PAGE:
Theatres/Venues 3b: Queensland


Rockhampton - mapSituated 45 kms from the mouth of the Fitzroy River, and some 600 kilometres north of Brisbane, Rockhampton is the Capricorn Coast region’s major town and port. The traditional home of the Darumbal Aboriginal people, the area was explored during the mid-1840s by Ludwig Leichhardt and Thomas Mitchell. It’s fertile grazing lands led to settlers arriving from 1855. The Fitzroy River provided a vital waterway for shipping of supplies, and a settlement along the river quickly developed (Rockhampton’s name is derived from the English term for village and the rocks that prevented further upstream navigation). By 1861, the town had a regular newspaper, banks, court house and School of Arts. After gold was discovered at nearby Mount Morgan in the early 1880s Rockhampton became central to the shipping of supplies and gold. It was proclaimed a city in 1902. The following year saw the rail connection to Brisbane completed (the line north to Mackay was not finished until 1921, however). A railway line west to Longreach had been completed in 1892.

Rockhampton montageLeft: East Street, ca. 1887. Right. East Street, 1923. Source: John Oxley Library, State Library of Qld.



aka Arcadia Open-Air Picture Theatre

(1914-1930) Yaamba Road, North Rockhampton.

Harry Webber and William Hobler (1867-1936) opened their Arcadia Theatre, North Rockhampton on 17 October 1914 with a full programme of moving pictures. The theatre was briefly managed by Mrs P. McInerney before being taken over by A.E. Carrell (Strand Pictures) from 7 September 1918. Vaudeville acts were introduced into the theatre’s programmes from November 1919, beginning with tenor Gerald Cashman. The Arcadia and Strand/Tivoli theatres operated in conjunction with each other throughout the 1920s under different managements (including Victor L. Hobler), with performers often appearing at both theatres on the same evening. The Hobler family closed the Arcadia in mid-1930 in order to focus on the Tivoli (and newly formed Tivoli Talkies Ltd).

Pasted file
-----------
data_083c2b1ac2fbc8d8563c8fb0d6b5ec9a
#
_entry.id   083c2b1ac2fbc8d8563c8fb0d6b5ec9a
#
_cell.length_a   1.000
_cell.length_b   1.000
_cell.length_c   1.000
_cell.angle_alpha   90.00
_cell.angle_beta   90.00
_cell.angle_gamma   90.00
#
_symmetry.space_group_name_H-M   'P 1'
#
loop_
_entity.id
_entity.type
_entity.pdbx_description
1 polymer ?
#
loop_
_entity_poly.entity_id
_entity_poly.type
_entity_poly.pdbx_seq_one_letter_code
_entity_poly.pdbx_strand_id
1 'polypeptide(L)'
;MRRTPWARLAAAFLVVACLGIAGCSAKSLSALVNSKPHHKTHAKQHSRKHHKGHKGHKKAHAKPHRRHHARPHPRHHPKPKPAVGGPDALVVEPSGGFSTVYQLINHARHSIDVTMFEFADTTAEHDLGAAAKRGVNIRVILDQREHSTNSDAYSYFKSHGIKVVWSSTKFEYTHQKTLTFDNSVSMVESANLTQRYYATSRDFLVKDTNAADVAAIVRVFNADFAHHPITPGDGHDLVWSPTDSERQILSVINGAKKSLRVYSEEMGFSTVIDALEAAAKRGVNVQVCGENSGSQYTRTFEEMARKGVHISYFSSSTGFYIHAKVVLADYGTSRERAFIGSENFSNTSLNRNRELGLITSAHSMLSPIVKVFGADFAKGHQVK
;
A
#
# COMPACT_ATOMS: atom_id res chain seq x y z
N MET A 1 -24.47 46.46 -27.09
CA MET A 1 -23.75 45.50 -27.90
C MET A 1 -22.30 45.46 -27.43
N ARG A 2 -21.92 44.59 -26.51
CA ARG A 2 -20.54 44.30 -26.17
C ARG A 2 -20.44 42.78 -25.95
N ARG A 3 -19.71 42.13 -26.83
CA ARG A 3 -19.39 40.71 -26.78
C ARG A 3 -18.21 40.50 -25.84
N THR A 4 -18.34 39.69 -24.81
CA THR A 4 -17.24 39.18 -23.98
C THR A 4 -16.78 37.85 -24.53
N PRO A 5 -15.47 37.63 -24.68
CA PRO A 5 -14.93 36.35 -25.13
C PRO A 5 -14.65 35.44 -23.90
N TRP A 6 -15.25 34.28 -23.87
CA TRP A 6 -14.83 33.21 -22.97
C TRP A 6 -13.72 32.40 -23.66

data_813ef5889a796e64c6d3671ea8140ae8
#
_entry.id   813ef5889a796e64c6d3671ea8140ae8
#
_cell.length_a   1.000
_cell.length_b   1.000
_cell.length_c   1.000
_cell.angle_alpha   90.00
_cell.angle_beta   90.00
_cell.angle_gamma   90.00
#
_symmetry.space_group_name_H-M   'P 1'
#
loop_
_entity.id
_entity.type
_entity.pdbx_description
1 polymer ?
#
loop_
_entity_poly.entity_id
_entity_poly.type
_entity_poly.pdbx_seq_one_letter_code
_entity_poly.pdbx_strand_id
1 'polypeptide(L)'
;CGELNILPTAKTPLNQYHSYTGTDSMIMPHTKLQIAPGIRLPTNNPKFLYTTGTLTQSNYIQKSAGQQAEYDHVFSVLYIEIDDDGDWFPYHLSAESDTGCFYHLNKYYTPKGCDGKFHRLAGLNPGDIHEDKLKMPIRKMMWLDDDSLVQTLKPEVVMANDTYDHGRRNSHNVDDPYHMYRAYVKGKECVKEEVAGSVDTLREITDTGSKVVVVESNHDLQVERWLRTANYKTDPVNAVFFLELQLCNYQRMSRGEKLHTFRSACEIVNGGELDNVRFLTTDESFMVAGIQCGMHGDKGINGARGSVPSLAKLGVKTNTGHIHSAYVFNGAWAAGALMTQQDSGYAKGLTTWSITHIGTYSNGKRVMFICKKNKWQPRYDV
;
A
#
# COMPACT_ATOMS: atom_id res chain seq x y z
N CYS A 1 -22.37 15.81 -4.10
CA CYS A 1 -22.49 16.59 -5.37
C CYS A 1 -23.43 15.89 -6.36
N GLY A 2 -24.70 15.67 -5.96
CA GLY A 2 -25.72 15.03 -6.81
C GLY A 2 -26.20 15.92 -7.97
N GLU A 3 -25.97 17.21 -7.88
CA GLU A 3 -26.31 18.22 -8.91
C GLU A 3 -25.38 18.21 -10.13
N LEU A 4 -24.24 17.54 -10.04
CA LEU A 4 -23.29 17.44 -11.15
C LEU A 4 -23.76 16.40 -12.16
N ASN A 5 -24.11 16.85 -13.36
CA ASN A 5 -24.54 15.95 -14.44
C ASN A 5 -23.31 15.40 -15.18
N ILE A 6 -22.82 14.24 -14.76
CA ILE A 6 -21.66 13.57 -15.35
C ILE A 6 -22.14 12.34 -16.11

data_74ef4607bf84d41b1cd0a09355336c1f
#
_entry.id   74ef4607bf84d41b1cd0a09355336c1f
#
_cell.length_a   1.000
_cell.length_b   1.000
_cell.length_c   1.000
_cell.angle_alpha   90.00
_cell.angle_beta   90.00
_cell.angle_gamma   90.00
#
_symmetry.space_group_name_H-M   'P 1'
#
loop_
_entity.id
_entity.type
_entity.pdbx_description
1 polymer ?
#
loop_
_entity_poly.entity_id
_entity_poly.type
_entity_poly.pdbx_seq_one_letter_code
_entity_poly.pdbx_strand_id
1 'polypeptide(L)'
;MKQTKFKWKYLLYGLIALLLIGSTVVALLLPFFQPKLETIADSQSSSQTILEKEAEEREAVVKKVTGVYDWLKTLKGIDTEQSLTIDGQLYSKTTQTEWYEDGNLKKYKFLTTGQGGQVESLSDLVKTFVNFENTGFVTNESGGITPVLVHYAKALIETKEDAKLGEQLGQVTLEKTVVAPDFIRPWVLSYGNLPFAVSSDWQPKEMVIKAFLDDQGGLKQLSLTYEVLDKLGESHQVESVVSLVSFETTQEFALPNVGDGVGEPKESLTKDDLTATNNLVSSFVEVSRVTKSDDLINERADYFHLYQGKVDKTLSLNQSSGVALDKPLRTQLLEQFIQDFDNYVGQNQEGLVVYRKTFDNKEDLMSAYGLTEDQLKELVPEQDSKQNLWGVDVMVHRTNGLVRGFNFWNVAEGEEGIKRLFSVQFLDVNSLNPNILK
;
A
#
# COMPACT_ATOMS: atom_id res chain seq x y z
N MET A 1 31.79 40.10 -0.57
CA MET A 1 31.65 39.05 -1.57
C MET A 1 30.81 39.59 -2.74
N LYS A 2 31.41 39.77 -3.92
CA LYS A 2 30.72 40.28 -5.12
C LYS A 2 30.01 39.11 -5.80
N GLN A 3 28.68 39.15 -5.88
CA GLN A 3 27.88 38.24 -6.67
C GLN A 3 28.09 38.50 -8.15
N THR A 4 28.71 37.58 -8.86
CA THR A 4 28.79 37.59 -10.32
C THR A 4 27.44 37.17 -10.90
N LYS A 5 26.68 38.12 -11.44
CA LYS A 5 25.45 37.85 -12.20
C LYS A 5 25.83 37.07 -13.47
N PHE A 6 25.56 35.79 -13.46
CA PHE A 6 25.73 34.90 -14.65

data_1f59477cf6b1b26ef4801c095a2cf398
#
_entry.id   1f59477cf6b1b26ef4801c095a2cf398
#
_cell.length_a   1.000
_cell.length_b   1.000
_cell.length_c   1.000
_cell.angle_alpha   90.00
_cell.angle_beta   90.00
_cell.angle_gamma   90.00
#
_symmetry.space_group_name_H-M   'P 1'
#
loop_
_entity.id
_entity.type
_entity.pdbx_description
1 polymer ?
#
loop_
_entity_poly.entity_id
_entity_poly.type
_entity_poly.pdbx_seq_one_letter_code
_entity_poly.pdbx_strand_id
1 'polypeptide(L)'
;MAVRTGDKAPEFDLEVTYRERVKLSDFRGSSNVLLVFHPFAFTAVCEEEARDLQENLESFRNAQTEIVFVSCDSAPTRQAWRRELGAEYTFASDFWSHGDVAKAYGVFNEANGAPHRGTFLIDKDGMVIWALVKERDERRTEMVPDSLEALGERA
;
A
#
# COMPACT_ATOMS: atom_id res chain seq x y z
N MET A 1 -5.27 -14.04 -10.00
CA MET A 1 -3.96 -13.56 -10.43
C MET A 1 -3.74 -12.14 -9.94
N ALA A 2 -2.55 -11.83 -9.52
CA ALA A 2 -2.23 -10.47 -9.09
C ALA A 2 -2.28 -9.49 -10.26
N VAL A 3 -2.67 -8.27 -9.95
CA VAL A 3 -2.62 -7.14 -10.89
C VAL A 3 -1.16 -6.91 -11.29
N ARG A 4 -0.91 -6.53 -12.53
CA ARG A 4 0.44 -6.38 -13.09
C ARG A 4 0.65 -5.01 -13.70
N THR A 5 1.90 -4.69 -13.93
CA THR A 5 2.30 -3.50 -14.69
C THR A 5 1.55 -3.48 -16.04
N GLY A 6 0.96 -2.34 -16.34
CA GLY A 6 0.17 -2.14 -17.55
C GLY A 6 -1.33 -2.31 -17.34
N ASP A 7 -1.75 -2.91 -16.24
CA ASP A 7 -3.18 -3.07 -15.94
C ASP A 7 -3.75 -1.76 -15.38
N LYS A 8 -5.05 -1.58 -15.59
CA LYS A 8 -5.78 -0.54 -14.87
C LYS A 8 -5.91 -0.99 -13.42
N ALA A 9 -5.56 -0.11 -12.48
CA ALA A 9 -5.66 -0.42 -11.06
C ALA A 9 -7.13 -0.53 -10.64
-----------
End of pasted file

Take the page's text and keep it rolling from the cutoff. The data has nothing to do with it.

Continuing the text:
Arcadia [MB 16 Feb 1918, 2]

  • See also: Strand Theatre / Tivoli Theatre [below]
1: The Hoblers retained ownership of the property’s freehold until it was eventually sold in the mid-1930s.
2: The Arcadia’s opening night under McInerney’s management (2 July) included performances by Louisa Mack (illustrated singer) and the Misses McInerney (piano and violin). McInerney only operated the theatre for two months.



Coliseum [MB 22 Nov. 1935, 12](1913-1935) Corner of Archer and East streets.

The Coliseum opened on 11 June 1913 as an open-air skating rink. J. Burge was the first manager, with entertainment supplied by the Lakes Brass Band and the Flying Squadron orchestra. The venue was soon afterwards renovated to accommodate theatre productions, opening under that guise on 11 October the same year with an extended season by the Pom Poms variety company. It later alternated vaudeville, moving pictures and skating. Among the variety troupes to play the Coliseum were those led by Vaude and Verne, Mrs Minna, and Chales “Ike” Delavale. The Coliseum was bought by James Edgar in 1919. He remained its owner until closing it down in 1934.

The Coliseum, was demolished in late 1935, around the same time as the Arcadia, North Rockhampton.
Image source: Morning Bulletin (Rockhampton) 22 Nov. 1935, 12..



(1910-1938) Denham Street (corner of Alma Street).

One of several theatres in Rockhampton controlled by Birch and Carroll (and later Birch, Carroll and Coyle), Earl’s Court opened on 24 September 1910 as an open-air and partially roofed venue. It was later converted into a fully-enclosed theatre. The site had previously been known as Goodson’s Promenade Concert Grounds [below] (1909). As with all of the Birch and Carroll/Birch, Carroll and Coyle theatres, Earl’s Court catered for both film and live entertainment, albeit with film predominating. The company closed down its operations at the venue in November 1938 and demolished the building. A new Earl’s Court was erected in its place.